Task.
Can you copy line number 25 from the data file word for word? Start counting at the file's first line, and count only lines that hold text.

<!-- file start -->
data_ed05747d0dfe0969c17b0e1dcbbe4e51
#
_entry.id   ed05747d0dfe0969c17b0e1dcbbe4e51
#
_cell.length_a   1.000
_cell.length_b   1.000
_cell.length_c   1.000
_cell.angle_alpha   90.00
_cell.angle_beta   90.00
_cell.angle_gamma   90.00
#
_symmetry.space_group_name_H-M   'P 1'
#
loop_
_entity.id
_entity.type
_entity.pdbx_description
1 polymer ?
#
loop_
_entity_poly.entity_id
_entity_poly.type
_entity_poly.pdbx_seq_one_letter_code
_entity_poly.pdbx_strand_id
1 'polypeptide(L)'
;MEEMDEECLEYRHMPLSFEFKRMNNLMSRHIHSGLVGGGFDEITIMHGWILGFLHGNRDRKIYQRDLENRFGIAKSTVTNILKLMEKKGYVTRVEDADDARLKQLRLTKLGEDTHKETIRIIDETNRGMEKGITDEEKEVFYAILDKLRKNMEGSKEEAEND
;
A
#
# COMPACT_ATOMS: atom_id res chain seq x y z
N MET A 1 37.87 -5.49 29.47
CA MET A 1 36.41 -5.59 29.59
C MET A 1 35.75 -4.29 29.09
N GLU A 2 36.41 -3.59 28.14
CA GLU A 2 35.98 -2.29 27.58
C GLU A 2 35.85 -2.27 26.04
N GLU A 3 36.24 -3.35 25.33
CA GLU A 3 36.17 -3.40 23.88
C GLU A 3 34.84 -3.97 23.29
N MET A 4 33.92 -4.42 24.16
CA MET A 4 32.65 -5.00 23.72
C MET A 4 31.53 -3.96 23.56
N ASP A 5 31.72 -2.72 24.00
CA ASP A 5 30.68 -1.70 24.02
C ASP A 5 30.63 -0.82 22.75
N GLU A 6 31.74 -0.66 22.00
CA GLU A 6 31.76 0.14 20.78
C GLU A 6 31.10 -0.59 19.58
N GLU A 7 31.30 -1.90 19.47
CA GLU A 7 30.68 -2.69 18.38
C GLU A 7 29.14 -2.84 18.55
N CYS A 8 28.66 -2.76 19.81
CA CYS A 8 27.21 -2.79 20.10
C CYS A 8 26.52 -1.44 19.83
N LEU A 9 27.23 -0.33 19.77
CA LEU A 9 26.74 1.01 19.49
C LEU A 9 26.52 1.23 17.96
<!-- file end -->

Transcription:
1 'polypeptide(L)'